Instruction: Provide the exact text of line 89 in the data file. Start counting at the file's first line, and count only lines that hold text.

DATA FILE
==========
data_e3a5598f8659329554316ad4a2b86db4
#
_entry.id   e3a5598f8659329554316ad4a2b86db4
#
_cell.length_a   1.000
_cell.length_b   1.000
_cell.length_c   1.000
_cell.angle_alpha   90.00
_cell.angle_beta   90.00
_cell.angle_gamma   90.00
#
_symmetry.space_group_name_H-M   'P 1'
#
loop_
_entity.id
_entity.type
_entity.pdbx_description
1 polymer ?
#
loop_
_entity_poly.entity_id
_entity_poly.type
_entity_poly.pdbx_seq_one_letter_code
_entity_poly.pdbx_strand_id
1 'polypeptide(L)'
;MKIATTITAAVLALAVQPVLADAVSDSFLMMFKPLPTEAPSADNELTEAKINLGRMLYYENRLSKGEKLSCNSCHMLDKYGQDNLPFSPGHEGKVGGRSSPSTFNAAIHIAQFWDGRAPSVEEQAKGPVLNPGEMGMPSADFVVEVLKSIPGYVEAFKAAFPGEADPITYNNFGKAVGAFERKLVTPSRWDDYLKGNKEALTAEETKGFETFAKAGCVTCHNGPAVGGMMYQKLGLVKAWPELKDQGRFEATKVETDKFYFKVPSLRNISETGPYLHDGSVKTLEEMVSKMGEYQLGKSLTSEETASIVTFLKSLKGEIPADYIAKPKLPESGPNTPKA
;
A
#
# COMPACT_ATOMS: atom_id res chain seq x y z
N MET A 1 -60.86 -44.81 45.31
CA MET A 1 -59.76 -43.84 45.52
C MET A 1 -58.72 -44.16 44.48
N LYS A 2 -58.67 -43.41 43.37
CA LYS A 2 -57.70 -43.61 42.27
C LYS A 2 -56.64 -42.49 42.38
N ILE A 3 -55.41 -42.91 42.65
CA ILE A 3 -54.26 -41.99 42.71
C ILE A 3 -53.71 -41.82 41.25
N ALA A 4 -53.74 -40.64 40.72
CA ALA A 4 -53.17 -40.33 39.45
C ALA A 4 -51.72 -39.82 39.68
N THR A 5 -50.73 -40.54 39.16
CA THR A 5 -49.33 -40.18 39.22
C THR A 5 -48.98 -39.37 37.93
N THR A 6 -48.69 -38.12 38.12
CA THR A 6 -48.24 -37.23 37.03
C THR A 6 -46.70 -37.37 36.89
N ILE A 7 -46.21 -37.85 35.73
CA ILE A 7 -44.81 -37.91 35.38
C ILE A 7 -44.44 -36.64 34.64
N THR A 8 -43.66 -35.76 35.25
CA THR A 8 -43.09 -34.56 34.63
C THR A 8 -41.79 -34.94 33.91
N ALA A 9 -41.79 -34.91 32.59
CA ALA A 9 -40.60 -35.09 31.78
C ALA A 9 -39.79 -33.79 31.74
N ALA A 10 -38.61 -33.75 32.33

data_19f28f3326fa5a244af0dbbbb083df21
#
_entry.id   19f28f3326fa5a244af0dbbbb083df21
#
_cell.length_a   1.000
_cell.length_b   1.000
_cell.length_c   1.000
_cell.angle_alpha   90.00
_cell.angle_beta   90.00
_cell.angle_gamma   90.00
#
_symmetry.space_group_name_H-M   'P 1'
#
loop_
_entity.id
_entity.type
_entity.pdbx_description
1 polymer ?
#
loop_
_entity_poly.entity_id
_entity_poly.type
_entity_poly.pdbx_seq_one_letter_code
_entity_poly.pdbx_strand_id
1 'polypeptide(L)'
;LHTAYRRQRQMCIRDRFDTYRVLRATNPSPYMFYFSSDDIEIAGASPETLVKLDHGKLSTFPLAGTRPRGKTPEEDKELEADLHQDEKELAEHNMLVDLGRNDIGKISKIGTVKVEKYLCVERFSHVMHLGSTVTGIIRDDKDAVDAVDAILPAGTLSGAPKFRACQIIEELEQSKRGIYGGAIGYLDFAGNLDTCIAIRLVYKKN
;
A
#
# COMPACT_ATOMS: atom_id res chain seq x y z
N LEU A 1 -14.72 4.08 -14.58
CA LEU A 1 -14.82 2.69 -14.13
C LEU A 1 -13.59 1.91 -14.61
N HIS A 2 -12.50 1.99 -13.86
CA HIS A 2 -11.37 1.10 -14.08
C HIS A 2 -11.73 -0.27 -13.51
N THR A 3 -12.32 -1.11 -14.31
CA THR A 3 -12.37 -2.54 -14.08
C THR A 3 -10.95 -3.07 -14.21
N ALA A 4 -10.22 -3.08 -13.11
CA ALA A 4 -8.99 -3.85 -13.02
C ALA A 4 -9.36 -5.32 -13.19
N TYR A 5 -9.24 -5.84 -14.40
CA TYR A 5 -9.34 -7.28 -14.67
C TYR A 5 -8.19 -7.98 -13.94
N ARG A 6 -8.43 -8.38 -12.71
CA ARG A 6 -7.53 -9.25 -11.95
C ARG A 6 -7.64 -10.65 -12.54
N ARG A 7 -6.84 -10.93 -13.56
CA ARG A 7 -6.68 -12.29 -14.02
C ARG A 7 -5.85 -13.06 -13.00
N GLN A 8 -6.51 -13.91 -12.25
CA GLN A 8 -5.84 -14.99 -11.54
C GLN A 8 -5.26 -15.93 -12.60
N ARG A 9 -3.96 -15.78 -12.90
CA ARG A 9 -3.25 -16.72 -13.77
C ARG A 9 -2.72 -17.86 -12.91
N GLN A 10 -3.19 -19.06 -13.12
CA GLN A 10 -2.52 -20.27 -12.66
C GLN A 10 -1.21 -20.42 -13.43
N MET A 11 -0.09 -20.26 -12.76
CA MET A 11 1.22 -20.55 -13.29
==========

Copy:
N LEU A 1 -14.72 4.08 -14.58